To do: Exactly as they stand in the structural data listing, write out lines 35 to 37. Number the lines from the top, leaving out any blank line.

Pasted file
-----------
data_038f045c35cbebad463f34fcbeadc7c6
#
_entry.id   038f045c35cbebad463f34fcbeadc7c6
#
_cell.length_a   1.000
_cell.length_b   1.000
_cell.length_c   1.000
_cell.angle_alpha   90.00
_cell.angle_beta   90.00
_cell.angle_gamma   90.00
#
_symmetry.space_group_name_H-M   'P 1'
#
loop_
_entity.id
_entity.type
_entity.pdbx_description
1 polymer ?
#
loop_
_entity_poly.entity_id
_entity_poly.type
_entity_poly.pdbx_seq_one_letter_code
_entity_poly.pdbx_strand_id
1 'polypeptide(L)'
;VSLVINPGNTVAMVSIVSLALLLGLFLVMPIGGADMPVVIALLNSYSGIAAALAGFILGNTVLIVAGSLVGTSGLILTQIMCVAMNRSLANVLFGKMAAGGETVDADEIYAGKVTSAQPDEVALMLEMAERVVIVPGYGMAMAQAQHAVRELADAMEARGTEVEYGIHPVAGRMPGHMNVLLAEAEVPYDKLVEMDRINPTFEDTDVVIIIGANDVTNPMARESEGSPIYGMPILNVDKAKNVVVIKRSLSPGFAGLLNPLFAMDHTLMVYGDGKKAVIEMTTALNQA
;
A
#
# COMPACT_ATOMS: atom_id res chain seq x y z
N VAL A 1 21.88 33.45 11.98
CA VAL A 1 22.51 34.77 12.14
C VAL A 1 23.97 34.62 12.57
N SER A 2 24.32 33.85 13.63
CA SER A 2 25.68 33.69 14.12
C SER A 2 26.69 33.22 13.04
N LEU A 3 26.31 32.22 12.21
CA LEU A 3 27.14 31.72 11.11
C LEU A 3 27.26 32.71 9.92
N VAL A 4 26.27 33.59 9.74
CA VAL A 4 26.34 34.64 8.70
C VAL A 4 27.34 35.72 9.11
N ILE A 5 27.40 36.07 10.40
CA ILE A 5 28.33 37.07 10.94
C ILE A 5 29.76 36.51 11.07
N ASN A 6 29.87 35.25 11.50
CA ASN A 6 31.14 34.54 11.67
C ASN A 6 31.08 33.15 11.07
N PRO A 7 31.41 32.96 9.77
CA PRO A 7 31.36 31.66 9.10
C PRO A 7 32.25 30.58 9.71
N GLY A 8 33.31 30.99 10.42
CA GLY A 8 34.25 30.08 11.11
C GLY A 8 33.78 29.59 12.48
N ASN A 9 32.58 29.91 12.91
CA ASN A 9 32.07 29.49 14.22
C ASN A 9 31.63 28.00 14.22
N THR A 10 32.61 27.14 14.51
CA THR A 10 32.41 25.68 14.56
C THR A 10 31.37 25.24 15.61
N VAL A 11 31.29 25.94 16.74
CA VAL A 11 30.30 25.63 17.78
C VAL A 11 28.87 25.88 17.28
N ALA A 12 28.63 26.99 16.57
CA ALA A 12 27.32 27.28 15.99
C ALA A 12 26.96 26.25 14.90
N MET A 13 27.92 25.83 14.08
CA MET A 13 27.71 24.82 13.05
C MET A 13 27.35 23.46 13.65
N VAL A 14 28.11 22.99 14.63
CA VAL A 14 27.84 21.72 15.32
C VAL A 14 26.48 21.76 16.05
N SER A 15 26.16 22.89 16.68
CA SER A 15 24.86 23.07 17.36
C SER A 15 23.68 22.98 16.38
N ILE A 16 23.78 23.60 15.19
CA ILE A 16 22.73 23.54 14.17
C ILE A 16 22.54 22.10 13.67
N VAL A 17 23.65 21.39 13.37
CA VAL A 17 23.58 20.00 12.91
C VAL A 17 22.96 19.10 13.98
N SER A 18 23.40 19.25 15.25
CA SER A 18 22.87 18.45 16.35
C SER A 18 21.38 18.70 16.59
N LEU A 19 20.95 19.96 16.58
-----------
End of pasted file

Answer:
CA SER A 2 25.68 33.69 14.12
C SER A 2 26.69 33.22 13.04
N LEU A 3 26.31 32.22 12.21